A.J. Casey's tip-in at buzzer lifts Wolverines to 18th straight regional crown
By Jason Maholy
If it had been a supersectional or played at the state finals, last week’s regional championship game between Brother Rice and Simeon might be ranked in the upper tier of greatest boys high school basketball games in Illinois history.
Twenty-three 3-pointers. Thirteen lead changes. An inspired comeback in the closing minutes of regulation, punctuated by a game-tying trey to send the game to overtime.
And a tip-in at the buzzer to win it in the extra session.
Those were just some of the more outstanding aspects and moments of the Wolverines’ heart-stopping 75-73 victory over the Crusaders in the Class 4A Brother Rice Regional on March 1.
The two teams slugged it out for 36 minutes, never separated by more than eight points, and looked like they were going to play for another 240 seconds when Simeon senior Jeremiah Stamp’s second free-throw attempt caromed off the rim and the clock ticked toward zeros. Stamp, needing to sink just one of two to all but seal the deal, had already missed his first attempt.
But Simeon freshman A.J. Casey somehow got free and used every bit of his lanky, 6-foot-9 frame to tip the ball up and in as time expired. The Crusaders and their fans stood stunned and silent as they watched the Wolverines celebrate on their home floor.
Rice played about as well as they could have in attempting to put an end to Simeon’s streak of 17 consecutive regional titles. Fueled by one of the greatest games of Marquise Kennedy’s stellar career, the Crusaders went toe-to-toe with the Wolverines and scored 13 points in the final 2:46 to send the game to overtime.
Kennedy was responsible for 10 of those points, none bigger or more crowd-crazing than those that came via a 27-footer to tie the game at 69 with 15 seconds left in regulation.
Down three with less than 30 seconds to go, Kennedy leaped high to steal a pass bound for the paint, then assertively dribbled the ball just beyond half court before pulling up from well beyond NBA long-range and coolly draining his fourth triple of the night. The bucket sent the Crusader Crazies into delirium, and with momentum on its side it appeared Rice was destined to pull this one out.
It just wasn’t to be. Rarely can a team play as well as the Crusaders did and not win.
Credit Simeon, which hit big shot after big shot and had an answer for every crucial play Rice made.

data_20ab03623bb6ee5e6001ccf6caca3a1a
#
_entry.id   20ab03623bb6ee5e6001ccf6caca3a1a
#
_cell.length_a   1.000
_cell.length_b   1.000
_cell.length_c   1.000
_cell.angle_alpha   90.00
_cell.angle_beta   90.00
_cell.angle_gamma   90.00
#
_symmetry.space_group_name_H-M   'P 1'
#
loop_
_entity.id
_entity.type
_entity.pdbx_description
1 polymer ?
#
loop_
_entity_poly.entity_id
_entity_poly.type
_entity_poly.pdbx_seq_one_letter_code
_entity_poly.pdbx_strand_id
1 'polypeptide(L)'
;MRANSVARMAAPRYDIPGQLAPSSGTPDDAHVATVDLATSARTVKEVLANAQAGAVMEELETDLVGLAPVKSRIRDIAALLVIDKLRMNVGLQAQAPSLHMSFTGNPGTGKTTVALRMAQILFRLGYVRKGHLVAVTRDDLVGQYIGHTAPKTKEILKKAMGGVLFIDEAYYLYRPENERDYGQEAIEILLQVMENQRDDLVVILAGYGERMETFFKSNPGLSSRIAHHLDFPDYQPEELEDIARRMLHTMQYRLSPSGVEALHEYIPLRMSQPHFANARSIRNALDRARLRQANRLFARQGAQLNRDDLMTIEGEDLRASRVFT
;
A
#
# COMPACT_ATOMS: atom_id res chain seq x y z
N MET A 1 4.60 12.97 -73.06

Crusaders coach Bobby Frasor – a Rice alum who played in an all-time classic sectional final against a Derrick Rose-led Simeon squad in 2005 – praised his team’s performance.
“They were awesome,” Frasor said. “Down five in the fourth, they made big shots and big plays. It was a fun, fun ride and I just told them how proud I was of them.
“It’s been an awesome year, and a fun year coaching these guys. Sports is so much fun, but it sucks at the same time. They put so much time and energy into it, from conditioning to preseason practices to film to everything they do. And then for it to be over – it’s an emotional time in [the locker room].”
Kennedy, the Loyola-bound Crusaders guard, finished with a game-high 27 points, eight rebounds, eight assists, three steals and two blocks. But he was crushed by what he perceived to be his failure to prevent Casey’s game-winning put-back, according to Frasor.
“That’s not the case at all,” Frasor said. “He made huge plays and hit huge threes for us, a huge block at the end of regulation to send it to overtime. We wouldn’t have been there if it wasn’t for him. He made so many big plays for us to keep us in this game.”
Rice’s supporting cast made big plays as well. Junior Deandre Hagan scored 18 points, 16 of them in the second half. Senior Jimmy Gavin had the hot hand in the first half, during which he hit four 3-pointers for all 12 of his points.
“We knew we were going to get open looks, and Jimmy’s a shooter,” Frasor said. “There was stretch in the third where we got winded and missed some shots. But that’s what we do, we take threes. We got open looks and we made some, and I just wish we made one more at some point.”
Brother Rice hit 15 triples, nine of them in the first half to help them to a 36-30 lead at the break.
Simeon responded with a 14-5 run to open the second half, and had its largest lead of six points with less than three minutes to go when Kennedy took over.
“Marquise is an exceptional, exceptional talent,” Frasor said. “He just had the best individual season in Brother Rice history, without a doubt, and so we went as he goes.”
Kennedy’s skills opened up opportunities for his teammates, and when they established themselves as threats, reciprocated for their star player. That was one of the keys to the Crusaders success as they surged in the second half of the season and finished 22-9 – and just short of a regional title.
“’Quise is so good, but teams can’t just key on him because Jimmy showed he can shoot, ‘Dre showed he can shoot, and those guys really stepped up and made teams respect them,” Frasor said. “And that opened things up more for ’Quise.”